Pub Type(s)

Journal Article

Language

eng

PubMed ID

31276853

Citation

Herguido, Noelia Gros, et al. "Surgical Outcome and Treatment of Thyrotropin-Secreting Pituitary Tumors in a Tertiary Referral Center." World Neurosurgery, vol. 130, 2019, pp. e634-e639.
Herguido NG, Fuentes ED, Venegas-Moreno E, et al. Surgical Outcome and Treatment of Thyrotropin-Secreting Pituitary Tumors in a Tertiary Referral Center. World Neurosurg. 2019;130:e634-e639.
Herguido, N. G., Fuentes, E. D., Venegas-Moreno, E., Maorad, L. B., Flores-Martinez, A., Ruiz, P. R., Dueñas, M. C., Roldán, F., Fajardo, E., Ruiz-Valdepeñas, E. C., Kaen, A., Martín Schrader, I., Cano, D. A., & Soto-Moreno, A. (2019). Surgical Outcome and Treatment of Thyrotropin-Secreting Pituitary Tumors in a Tertiary Referral Center. World Neurosurgery, 130, e634-e639. https://doi.org/10.1016/j.wneu.2019.06.180
Herguido NG, et al. Surgical Outcome and Treatment of Thyrotropin-Secreting Pituitary Tumors in a Tertiary Referral Center. World Neurosurg. 2019;130:e634-e639. PubMed PMID: 31276853.
* Article titles in AMA citation format should be in sentence-case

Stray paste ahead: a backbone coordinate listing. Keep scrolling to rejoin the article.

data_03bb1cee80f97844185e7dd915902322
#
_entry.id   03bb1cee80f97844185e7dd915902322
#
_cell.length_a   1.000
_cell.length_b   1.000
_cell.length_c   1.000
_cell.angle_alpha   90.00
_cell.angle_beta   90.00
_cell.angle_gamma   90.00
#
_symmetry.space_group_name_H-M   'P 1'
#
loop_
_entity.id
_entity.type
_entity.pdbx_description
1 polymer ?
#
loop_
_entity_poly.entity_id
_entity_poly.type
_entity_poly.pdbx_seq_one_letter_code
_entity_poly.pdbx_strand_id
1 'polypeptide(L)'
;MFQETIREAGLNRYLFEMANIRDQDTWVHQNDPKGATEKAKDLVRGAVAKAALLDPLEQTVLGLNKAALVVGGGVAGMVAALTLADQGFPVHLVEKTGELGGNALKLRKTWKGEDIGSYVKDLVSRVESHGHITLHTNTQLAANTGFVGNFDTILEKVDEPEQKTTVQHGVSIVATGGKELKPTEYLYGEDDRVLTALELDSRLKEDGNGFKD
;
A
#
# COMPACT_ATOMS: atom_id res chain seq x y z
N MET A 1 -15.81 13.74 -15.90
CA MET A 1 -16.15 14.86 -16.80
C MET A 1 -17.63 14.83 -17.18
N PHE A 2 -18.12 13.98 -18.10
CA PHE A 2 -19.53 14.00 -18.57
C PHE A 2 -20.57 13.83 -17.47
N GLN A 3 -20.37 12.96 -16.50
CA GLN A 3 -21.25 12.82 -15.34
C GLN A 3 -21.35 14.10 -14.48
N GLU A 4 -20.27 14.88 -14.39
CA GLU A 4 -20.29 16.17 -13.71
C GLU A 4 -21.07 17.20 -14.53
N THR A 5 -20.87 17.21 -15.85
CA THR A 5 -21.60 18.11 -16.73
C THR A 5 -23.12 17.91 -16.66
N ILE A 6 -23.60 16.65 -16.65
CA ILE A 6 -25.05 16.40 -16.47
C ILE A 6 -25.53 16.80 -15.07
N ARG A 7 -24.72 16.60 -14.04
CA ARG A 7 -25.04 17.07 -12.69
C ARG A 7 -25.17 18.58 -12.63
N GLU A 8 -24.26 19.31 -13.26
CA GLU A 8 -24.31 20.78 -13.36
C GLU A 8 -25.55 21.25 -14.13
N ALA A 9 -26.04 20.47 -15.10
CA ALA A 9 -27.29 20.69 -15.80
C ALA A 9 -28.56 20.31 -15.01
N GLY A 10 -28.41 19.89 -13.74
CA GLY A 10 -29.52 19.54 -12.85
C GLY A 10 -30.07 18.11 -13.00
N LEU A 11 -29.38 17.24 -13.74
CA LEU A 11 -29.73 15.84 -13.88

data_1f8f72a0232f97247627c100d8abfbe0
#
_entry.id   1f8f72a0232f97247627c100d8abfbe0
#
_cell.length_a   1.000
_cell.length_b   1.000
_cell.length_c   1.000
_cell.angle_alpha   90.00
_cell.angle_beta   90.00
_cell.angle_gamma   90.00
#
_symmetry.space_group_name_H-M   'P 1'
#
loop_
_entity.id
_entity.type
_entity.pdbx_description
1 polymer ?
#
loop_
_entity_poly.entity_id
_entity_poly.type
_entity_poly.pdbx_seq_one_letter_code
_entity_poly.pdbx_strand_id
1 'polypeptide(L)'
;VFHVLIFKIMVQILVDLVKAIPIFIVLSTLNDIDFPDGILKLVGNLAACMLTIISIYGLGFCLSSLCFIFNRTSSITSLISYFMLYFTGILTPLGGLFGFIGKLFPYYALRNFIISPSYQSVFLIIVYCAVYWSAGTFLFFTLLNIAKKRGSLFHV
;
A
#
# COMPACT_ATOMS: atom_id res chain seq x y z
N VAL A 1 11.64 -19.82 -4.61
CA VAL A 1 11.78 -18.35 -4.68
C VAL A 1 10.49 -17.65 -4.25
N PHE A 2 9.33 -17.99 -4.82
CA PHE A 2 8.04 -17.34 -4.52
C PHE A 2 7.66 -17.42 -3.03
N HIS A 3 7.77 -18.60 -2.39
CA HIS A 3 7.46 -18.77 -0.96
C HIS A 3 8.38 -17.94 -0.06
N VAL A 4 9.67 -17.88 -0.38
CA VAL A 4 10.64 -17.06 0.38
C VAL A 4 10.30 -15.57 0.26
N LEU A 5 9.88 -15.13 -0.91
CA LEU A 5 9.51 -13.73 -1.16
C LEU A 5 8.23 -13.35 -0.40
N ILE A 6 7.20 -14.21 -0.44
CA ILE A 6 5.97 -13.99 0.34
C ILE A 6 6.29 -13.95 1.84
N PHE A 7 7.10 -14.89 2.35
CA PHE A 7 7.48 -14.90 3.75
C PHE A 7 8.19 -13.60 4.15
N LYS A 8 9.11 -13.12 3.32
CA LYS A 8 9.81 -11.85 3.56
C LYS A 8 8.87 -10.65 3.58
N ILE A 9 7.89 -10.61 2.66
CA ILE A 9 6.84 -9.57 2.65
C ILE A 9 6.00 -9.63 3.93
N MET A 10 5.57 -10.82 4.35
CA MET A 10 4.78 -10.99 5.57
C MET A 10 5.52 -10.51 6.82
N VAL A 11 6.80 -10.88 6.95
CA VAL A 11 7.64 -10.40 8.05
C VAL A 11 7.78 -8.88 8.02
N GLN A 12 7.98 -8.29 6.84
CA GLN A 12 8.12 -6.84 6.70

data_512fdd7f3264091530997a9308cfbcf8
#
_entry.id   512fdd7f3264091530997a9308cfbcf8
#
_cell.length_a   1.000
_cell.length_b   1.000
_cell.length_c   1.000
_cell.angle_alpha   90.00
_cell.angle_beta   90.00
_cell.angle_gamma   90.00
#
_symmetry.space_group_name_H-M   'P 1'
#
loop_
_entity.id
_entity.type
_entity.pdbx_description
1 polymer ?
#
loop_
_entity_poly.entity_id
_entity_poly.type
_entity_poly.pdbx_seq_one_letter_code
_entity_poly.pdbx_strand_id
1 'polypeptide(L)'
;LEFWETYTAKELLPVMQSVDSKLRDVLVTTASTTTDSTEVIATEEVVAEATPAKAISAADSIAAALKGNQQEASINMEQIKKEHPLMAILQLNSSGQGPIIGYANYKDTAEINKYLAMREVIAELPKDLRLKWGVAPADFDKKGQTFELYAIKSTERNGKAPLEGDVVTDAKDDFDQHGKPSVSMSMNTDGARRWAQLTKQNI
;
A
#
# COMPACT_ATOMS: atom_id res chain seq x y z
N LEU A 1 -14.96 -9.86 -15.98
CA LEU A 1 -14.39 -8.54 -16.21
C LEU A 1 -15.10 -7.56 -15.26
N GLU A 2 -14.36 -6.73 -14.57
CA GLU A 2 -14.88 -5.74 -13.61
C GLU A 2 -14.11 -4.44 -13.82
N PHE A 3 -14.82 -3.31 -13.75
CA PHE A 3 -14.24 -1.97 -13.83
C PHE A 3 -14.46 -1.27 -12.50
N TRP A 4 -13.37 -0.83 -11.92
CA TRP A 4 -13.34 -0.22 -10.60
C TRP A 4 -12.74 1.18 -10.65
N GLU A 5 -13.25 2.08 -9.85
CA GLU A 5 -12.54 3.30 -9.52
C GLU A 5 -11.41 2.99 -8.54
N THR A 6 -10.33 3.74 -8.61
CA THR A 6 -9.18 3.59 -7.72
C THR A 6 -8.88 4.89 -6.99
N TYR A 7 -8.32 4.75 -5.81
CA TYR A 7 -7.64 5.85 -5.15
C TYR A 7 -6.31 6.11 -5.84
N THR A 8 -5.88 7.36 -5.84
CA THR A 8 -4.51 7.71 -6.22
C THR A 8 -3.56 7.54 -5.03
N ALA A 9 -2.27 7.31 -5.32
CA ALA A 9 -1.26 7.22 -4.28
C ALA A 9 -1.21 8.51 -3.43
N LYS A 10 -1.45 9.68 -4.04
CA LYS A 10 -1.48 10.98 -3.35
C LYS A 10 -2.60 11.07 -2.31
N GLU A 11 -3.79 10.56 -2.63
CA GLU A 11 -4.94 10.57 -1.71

TY - JOUR T1 - Surgical Outcome and Treatment of Thyrotropin-Secreting Pituitary Tumors in a Tertiary Referral Center. AU - Herguido,Noelia Gros, AU - Fuentes,Elena Dios, AU - Venegas-Moreno,Eva, AU - Maorad,Laura Borau, AU - Flores-Martinez,Alvaro, AU - Ruiz,Pablo Remón, AU - Dueñas,Miriam Cózar, AU - Roldán,Florinda, AU - Fajardo,Elena, AU - Ruiz-Valdepeñas,Eugenio Cárdenas, AU - Kaen,Ariel, AU - Martín Schrader,Ignacio, AU - Cano,David A, AU - Soto-Moreno,Alfonso, Y1 - 2019/07/02/ PY - 2019/04/06/received PY - 2019/06/23/revised PY - 2019/06/24/accepted PY - 2019/7/6/pubmed PY - 2020/1/21/medline PY - 2019/7/6/entrez KW - SSTRs KW - Somatostatin receptors KW - TSH-Secreting pituitary tumors SP - e634 EP - e639 JF - World neurosurgery JO - World Neurosurg VL - 130 N2 - OBJECTIVE: Thyrotropin (TSH)-secreting pituitary tumors are rare and typically present with hyperthyroidism. Here we report the diagnosis, treatment, and surgical outcomes in a series of patients with TSH-secreting pituitary tumors in a tertiary referral center. METHODS: Descriptive retrospective study that included all patients with TSH-secreting pituitary tumors who underwent transsphenoidal surgery in the endocrinology and nutrition unit of the Virgen del Rocío University Hospital (Seville, Spain) between 2004 and 2016. RESULTS: The mean age at diagnosis was 42.8 ± 17 years. The mean time from onset of symptoms to diagnosis was 13 ± 10 months. Four patients displayed symptoms indicating hyperthyroidism (1 suffered from tachycardia); 3 patients showed symptoms because of mass effect (visual impairment and headache) and 3 patients were diagnosed based on incidental findings after routine blood tests (high free thyroxine levels). Eight patients had macroadenomas, and 2 patients had microadenomas. Five patients underwent conventional pituitary surgery, and 5 patients underwent expanded endoscopic transsphenoidal surgery. Six patients achieved cure after surgery. The other patients received radiotherapy and/or treatment with somatostatin analogs. Analysis of somatostatin receptor (SSTR) expression by immunohistochemistry could be performed in 6 tumors. CONCLUSIONS: Our results confirm the clinical and hormonal heterogeneity caused by TSH-secreting pituitary adenomas. Surgery is considered the first choice of treatment for these tumors. We observed surgical cure rates similar to those reported in recent published series. SSTR2 and SSTR3 are highly expressed in TSH-secreting pituitary adenomas. Our results suggest that somatostatin analog treatment may be also helpful in the treatment of TSH-secreting pituitary adenomas. SN - 1878-8769 UR - https://www.unboundmedicine.com/medline/citation/31276853/Surgical_Outcome_and_Treatment_of_Thyrotropin_Secreting_Pituitary_Tumors_in_a_Tertiary_Referral_Center_ L2 - https://linkinghub.elsevier.com/retrieve/pii/S1878-8750(19)31837-6 DB - PRIME DP - Unbound Medicine ER -